Which dishes have been taken off JDW menus?

By Nikkie Sutton

- Last updated on GMT

Taken off: hotdogs are the latest dish to be removed from JDW menus (JDW hotdog not pictured)
Taken off: hotdogs are the latest dish to be removed from JDW menus (JDW hotdog not pictured)

Related tags: Russell hume, Meat

Dishes can change periodically and there can be various reasons as to why. Here, The Morning Advertiser looks at what pub giant JD Wetherspoon has removed from its offer.

The latest dish to be taken off some menus is hotdogs, The Morning Advertiser ​understands. A spokesman confirmed that hotdogs had been removed as part of a trial but they would still be available at the vast majority of the company’s 900-strong estate.

This is not the first time the pub chain has removed dishes from its menu. It pulled Christmas dinners in 2016 following its decision to stop serving Sunday roasts.

In its place, diners could choose​ a turkey breast slice filled with sage and onion stuffing with roasted Chantenay carrots and parsnips, Maris Piper mash, pigs in blankets, peas and gravy.

Other dishes available included a creamy mushroom risotto, chicken and stuffing burger, or a brie and cranberry burger.

Customers could also choose a brie and bacon burger with sides, which JDW introduced in the festive period of 2016.

Other options

The festive menu also offered diners small dishes such as a chicken, stuffing and cranberry panini and a halloumi and cranberry panini.

The final JDW roast dinners were as cheap as £6.75 including a drink, and were served from 12noon until 11pm.

A spokesman for the pubco said at the time it understood some customers would be disappointed, but it “had to make decisions which were right for the company”.

JDW spokesman Eddie Gershon said: “All Wetherspoon pubs stopped serving a Sunday roast and it would be difficult to bring a roast back just for the Christmas offer.”

Earlier this year, the pubco took rump, sirloin and gammon steak of its menus after its meat supplier was investigated by the Food Standards Agency​ (FSA) for “serious non-compliance with food-hygiene regulations”.

The supplier, Russell Hume, issued a statement, which said the products had been recalled and that it was a precautionary measure because of mislabelling and it had no reason to believe the product was unsafe to eat.

The company was visited by the FSA for an unannounced inspection of the supplier’s Birmingham site on 12 January where it became concerned that the business was allegedly breaching hygiene regulations.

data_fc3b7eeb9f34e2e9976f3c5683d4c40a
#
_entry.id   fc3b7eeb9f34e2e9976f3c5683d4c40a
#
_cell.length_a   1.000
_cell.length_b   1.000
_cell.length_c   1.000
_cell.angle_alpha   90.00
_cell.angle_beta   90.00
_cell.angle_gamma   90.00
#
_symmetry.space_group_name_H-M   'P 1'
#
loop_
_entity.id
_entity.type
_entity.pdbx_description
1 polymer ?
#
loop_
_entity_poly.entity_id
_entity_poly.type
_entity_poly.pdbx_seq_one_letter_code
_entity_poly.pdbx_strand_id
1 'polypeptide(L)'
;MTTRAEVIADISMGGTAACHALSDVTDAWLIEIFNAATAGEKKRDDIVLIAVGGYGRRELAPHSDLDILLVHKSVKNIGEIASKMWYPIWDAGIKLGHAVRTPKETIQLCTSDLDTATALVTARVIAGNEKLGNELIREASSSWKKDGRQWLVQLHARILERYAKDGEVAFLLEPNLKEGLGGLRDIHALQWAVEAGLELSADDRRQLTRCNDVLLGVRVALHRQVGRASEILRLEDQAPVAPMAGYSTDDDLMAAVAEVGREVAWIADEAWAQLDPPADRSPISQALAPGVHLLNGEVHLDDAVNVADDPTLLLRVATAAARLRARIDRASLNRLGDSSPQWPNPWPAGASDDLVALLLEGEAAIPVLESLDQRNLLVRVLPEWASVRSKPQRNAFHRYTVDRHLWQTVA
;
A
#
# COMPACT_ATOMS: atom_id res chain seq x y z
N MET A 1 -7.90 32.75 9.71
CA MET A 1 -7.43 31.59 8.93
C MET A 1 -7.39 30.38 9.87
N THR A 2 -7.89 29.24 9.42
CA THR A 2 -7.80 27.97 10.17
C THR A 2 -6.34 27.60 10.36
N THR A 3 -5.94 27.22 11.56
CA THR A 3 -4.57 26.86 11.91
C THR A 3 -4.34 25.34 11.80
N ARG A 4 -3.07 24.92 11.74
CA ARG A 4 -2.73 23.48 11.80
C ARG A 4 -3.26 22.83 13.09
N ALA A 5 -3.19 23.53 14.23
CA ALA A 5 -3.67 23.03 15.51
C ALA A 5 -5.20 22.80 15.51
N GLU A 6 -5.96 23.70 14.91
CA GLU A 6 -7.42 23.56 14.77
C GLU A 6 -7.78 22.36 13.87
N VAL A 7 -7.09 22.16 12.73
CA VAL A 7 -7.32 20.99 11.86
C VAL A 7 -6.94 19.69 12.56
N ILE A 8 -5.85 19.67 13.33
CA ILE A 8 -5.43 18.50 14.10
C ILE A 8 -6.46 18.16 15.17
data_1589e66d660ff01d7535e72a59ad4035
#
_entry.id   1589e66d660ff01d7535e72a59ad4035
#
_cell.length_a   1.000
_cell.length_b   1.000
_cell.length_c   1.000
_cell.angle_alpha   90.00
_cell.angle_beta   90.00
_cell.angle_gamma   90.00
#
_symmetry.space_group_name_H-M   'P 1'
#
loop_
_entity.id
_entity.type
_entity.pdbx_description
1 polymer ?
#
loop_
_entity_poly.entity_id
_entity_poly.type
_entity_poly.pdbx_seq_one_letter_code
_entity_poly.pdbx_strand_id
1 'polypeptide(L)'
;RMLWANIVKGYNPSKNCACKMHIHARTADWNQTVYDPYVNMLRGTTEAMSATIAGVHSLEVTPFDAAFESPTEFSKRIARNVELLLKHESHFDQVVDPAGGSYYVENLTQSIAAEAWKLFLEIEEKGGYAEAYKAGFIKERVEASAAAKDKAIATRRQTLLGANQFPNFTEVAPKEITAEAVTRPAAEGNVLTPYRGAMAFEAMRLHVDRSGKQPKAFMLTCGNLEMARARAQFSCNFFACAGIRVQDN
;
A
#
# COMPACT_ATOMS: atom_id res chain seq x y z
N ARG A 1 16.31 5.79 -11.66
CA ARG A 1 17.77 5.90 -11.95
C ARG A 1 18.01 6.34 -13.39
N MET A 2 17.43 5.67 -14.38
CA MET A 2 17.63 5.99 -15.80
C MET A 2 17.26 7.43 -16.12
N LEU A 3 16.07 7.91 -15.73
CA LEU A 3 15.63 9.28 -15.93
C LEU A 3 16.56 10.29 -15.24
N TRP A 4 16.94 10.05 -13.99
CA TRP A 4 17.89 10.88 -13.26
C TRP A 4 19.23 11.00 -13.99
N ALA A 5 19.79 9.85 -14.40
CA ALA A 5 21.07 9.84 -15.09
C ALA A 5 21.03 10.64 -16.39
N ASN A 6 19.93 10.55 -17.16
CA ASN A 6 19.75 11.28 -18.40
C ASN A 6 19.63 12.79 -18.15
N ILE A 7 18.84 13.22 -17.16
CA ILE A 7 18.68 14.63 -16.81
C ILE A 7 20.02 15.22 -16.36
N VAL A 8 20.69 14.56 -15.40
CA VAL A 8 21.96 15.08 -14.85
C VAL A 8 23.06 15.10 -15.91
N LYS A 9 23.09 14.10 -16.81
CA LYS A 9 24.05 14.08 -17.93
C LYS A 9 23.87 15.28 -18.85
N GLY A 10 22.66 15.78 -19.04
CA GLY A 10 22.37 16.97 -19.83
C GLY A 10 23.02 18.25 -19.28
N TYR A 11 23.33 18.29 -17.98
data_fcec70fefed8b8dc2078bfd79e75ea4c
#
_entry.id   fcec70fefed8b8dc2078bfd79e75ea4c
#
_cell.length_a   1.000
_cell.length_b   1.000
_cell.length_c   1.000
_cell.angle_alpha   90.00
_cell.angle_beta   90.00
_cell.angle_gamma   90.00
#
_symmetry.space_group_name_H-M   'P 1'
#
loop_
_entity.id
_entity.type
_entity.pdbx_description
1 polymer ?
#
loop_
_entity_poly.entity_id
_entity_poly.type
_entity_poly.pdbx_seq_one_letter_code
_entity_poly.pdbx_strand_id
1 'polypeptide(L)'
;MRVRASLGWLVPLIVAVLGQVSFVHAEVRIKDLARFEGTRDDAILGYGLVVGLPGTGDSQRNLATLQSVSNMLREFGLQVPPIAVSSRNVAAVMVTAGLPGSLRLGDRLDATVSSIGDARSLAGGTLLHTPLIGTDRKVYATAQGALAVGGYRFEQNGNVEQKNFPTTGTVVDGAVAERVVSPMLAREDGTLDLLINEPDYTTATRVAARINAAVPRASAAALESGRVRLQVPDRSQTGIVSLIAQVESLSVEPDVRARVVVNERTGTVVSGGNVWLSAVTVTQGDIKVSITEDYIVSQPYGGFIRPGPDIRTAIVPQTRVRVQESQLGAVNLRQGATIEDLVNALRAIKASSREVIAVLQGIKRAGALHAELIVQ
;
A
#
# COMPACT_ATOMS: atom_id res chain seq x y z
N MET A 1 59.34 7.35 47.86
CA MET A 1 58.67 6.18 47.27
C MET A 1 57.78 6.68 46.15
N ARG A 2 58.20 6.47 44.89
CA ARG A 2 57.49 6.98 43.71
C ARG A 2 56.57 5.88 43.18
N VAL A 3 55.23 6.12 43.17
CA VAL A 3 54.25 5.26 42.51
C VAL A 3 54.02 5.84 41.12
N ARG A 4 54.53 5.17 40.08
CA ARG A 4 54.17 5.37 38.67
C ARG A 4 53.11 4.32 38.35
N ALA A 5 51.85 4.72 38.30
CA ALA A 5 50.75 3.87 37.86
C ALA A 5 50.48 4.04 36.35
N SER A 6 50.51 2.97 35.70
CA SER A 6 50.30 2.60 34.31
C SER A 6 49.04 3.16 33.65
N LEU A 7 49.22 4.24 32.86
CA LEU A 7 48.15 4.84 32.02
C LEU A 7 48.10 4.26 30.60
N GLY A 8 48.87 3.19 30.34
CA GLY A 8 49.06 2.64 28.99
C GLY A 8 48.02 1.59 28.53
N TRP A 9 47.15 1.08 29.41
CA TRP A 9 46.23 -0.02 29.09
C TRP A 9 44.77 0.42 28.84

Following this, the Government body and Food Standards Scotland investigated all Russell Hume sites and other locations where its products are stored in England, Scotland and Wales.

The FSA said Russell Hume was unable to demonstrate compliance with food hygiene rules at its locations so the Government body has stopped any product from leaving its sites until the business can provide assurances that it is complying with relevant legislation, and that it is producing safe food.

Product withdrawal

The agency also instructed Russell Hume to undertake a withdrawal of all affected products​ in the supply chain.

The FSA stated that there was no indication that people have become ill from eating meat supplied by Russell Hume. However, it is concerned about poor practices in place at the supplier’s premises and, as a result, the body took proportionate action to ensure no meat could leave Russell Hume sites.

The FSA also said the supplier was co-operating with the investigation and was currently reviewing its procedures and retraining its staff.

This month (February), production was allowed to resume at Russell Hume’s site in Liverpool.

JDW put steak back on its menus​ one week after it was removed and the pubco’s chairman Tim Martin apologised to customers. He also defended the company’s decision to stop using Russell Hume meat.

He said: “Firstly we wish to apologise to our customers for the inconvenience caused to them. However, our decision to stop serving steak from Tuesday 23 January, despite limited information from the supplier, was the correct one.

“Steak is one of the most popular dishes on our menu and we serve about 200,000 per week on average, about half of these on our extremely popular Tuesday Night Steak Club.

“We have now sourced alternative suppliers and our pub staff are once again looking forward to serving the steak dishes from Tuesday 30 January onwards.”

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